dark-gray-curtains

And I love it.

But maybe I should just try the white, just in case.

 

curtains-white

And I love it.

But maybe I should think about recessed interior shutters (on the left, below) and painting the cold, chrome coffee table (on the left and right, below) black.

 

black-tables

And I love it.  I really like it all.

Interior, wood, Shaker style shutters would be appropriate for the age of my house (1840) plus Shaker style compliments another love of mine, Mid-Century Modern.

Needless to say I haven’t got anywhere with the whole window treatment thing. I’m in that decorating stage known as frozen.

For a quick 1-2 month mini-makeover I’m happy with it. The living room is the room that’s going through the smallest transformation of my 3 rooms because it was pretty good as it was. Plus, because I didn’t buy anything, and just cleaned everything up, I feel like now I can slowly, as time and money permit, layer the room up until it’s perfect.

Or in layman’s terms, clutter it up until it’s perfect.

 

128 Comments

  1. Benjamin says:

    The only thing I saw so far that struck my aesthectic nerve is the two pictures left of the window lined up like that as opposed to the other side. I don’t exactly know the answer but for some reason this bothers my eye. Not the pictures themselves but the arrangement of the hanging of them. Maybe two on each side with alternate scale and display? Or at least make the two picture side not line up so directly that it’s weird with so much other open real estate bare on the sides? Hope I’m not being too critical, just my opinion with what I see.

  2. I just moved to a house in the middle of nowhere, and most of our windows are now covered in smooth linen (natural) drapes from Rough Linen. They. Are. Amazing.

    Maybe you should visit Rough Linen (again) and buy some curtains?

  3. Marti says:

    Two questions. Considering one of those Costco rugs myself. How long did it take you to utterly destroy it? Far less foot traffic at my place than at yours, so I’m just wondering.

    Second, any idea what that bit round thing in the middle of Ellen DeG’s wall is? It ought to be a big plow thing that goes around an ox’s head and neck, but… there aren’t any ox with heads that big or that round. Just… curious.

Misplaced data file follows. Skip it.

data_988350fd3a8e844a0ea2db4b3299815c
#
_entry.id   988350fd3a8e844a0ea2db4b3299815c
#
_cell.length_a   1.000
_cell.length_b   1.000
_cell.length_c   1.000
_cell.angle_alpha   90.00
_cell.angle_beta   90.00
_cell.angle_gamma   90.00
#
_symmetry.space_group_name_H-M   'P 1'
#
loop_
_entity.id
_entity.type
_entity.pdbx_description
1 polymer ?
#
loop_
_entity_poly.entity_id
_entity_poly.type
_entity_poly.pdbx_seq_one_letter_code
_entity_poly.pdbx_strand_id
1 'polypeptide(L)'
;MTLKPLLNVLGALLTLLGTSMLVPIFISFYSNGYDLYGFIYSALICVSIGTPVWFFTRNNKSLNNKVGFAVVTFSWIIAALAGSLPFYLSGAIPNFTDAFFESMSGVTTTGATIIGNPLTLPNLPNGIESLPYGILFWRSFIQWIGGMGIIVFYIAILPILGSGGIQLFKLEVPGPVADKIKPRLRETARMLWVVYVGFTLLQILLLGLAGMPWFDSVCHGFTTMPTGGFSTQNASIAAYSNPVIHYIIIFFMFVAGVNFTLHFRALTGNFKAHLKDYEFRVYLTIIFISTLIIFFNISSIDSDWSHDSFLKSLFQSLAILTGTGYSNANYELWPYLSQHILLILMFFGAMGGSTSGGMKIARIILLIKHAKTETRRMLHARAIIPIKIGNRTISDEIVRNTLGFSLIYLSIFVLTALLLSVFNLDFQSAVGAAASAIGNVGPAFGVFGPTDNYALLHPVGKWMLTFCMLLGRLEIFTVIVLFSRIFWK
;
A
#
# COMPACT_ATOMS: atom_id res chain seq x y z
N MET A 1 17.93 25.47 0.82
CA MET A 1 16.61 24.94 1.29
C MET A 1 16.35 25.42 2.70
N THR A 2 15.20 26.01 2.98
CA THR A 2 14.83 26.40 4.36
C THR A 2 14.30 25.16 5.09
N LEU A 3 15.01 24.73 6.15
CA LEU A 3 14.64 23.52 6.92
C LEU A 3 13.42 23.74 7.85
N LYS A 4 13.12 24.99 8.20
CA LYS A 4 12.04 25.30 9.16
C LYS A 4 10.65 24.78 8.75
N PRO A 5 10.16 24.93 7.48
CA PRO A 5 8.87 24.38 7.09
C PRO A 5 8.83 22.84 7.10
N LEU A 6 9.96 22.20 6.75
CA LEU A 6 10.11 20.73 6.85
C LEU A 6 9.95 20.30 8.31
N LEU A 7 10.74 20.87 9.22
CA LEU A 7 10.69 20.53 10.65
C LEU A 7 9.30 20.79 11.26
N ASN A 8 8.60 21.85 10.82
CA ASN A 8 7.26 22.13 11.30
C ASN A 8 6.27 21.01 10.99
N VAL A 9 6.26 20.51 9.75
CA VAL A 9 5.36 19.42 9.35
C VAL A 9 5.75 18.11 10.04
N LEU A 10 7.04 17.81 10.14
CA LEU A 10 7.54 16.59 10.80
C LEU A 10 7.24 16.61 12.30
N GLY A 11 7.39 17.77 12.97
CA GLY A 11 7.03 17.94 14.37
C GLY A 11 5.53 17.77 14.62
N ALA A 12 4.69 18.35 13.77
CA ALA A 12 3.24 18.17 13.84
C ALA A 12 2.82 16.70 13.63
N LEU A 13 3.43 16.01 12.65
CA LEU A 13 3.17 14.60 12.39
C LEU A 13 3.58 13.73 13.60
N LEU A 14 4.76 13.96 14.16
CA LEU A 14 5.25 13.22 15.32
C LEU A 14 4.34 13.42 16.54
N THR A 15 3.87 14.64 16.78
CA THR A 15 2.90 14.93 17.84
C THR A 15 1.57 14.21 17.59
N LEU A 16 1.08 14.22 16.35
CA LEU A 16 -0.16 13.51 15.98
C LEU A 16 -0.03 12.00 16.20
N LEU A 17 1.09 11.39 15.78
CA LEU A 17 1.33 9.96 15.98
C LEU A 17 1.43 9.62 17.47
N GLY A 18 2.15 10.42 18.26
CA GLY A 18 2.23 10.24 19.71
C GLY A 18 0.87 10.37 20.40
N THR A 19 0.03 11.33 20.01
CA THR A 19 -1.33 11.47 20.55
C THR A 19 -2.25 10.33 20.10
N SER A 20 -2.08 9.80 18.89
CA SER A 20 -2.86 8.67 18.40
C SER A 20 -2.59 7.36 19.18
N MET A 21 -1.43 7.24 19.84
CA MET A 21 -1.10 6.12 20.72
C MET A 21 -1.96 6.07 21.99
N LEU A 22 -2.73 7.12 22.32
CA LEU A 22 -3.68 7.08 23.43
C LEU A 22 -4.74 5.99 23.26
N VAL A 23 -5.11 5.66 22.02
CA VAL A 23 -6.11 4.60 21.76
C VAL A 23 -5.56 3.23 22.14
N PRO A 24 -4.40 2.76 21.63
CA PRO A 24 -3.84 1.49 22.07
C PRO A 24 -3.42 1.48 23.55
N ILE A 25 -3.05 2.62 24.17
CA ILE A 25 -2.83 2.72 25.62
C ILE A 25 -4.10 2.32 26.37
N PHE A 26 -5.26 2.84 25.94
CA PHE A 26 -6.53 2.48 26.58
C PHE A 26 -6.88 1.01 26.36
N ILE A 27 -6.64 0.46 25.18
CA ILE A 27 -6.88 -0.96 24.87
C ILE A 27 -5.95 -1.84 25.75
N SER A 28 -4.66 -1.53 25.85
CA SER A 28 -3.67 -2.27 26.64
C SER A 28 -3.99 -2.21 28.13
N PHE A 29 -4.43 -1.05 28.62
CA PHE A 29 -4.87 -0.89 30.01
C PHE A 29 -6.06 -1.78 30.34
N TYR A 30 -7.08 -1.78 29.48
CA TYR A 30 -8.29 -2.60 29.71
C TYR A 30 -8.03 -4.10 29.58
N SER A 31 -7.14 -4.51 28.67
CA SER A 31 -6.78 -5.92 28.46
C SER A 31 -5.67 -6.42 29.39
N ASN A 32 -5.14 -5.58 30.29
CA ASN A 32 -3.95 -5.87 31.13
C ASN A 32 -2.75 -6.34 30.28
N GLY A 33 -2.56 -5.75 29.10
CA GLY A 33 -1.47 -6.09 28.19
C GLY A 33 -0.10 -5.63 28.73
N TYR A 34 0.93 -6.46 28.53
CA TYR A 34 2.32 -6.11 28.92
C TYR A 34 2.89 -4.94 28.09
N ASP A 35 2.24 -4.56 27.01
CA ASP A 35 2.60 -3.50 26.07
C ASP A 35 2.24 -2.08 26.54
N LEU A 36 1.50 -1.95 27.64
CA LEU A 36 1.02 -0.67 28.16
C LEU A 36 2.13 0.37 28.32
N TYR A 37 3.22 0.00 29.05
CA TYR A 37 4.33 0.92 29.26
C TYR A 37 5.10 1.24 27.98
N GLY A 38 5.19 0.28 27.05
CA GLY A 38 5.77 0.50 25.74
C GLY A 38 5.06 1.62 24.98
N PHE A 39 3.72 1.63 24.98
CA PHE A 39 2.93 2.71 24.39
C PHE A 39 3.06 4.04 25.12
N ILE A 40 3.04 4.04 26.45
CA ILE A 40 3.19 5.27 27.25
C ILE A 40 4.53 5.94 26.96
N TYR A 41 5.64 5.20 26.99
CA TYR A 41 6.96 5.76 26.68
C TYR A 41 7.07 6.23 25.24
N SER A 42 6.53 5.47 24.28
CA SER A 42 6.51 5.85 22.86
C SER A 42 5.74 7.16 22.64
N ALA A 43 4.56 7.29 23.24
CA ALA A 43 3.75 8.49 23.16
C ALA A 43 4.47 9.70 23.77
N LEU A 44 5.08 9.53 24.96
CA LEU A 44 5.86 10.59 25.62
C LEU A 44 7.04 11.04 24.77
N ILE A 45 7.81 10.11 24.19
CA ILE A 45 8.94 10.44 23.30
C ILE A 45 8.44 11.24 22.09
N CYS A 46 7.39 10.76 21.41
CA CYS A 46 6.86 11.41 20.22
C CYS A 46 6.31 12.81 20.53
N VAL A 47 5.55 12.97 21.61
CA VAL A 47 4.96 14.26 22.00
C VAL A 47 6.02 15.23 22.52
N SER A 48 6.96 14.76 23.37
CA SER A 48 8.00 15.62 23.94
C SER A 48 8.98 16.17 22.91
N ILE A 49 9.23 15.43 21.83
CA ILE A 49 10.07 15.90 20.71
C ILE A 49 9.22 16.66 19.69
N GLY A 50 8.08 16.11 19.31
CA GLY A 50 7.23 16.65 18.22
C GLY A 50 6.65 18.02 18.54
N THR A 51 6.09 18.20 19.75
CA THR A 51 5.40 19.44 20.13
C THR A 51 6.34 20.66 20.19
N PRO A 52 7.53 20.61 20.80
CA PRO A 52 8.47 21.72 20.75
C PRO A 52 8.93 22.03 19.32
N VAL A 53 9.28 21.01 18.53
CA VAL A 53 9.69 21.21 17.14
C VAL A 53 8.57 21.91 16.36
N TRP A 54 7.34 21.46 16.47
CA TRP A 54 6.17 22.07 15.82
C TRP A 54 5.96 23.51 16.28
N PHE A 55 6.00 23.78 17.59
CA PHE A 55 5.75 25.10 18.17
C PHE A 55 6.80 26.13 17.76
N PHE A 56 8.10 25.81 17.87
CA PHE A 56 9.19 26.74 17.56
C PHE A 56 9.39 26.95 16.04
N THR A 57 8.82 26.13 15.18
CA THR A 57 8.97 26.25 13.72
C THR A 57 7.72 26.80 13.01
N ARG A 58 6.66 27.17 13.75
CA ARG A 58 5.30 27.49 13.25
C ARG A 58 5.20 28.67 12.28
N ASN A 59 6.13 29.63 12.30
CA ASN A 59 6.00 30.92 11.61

You’re light years ahead of me in decorating.

    • Karen says:

      It was great for the first couple of years Marti and then it started to get quite smushed and discoloured. Part of the discolouration is because it was right in front of my fireplace though. Fireplaces are notoriously dirty. Like German Porn. I did read about that big circle but I can’t remember what it was. I think it’s wood and for some bizarre reason I feel like it’s Mexican, lol. ~ karen!

      • Marti says:

        Yeah, I had a fireplace once. I actually started that rug on fire. So… it seems I’m ahead of you in the whole pyromania issue. (I’ve started SEVERAL carpets on fire. Me. Carpet. Popcorn oil. Fireplaces. Yep. Literally SMOKING HOT!!)

        And German porn. Oddly, I was just taunting a friend of mine about using German sentence structure in his digital communications. So much culture for one little former world force.

        I want that big round thing. Can you do a DIY on big round wall things? Maybe it’s the dried lips of a sperm whale? Something like that? I have an Enso fixation.

  4. Janelle says:

    Well, I just think this whole path you’re on is brill-zees. You arrived on this path, I presume, because you are wise. I landed there by accident. We’re building a house and so we’ve moved into a temporary place and I refuse to unpack any of my decor items, only to repack and move them six months later… and I found that I actually like just my furniture, a couple of necessary lamps and a lap quilt or two. I think it’s a smart place to start any decorating undertaking. The walls and corners that need a little something more will start to show themselves. Home makeover shows have perhaps led us to believe that we have to instantly have a fully decorated room, but to me the results of those efforts seem soulless and inauthentic. As I am about to blow my entire life’s wad on a new house and probably won’t be able to decorate it all at once, this is a comforting ethos – thanks for sharing!

  5. Julie Willeford says:

    I’m so glad to see that I’m not the only one clearing then slowly adding layers to my living room. I’ve always admired your before living room & know that you will create a stunning after too. Not that you asked but… I’d love a tutorial on the interior shutters if you do decide to go with them. I like the idea of hanging white curtains in summer & charcoal ones in the winter. It’s a lot of work but have you thought about shutters with seasonally changing the curtains? Love yours style & cant wait to see the evolution of this space.

    • Karen says:

      I think it would be more of an either/or thing Julie. Either shutters or curtains. Having both would kind of be like wearing contact lenses and glasses at the same time. 😉 I still haven’t decided which. ~ karen!

  6. Jan in Waterdown says:

    OK, more thoughts by me, like you haven’t had enough already . . . yes! to painting the fireplace surround and the wall above it black which will help to unfocal (defocal?) point the tv monitor and add some drama. And while I love black accents, personally I think the black drapes (or any other drapes for that matter) do nothing for that wall. The eye candy there is the art and the drapes are screaming ” look at me, look at me!” That’s it for now, but no promises lol! Apparently we Jans have discerning taste. ?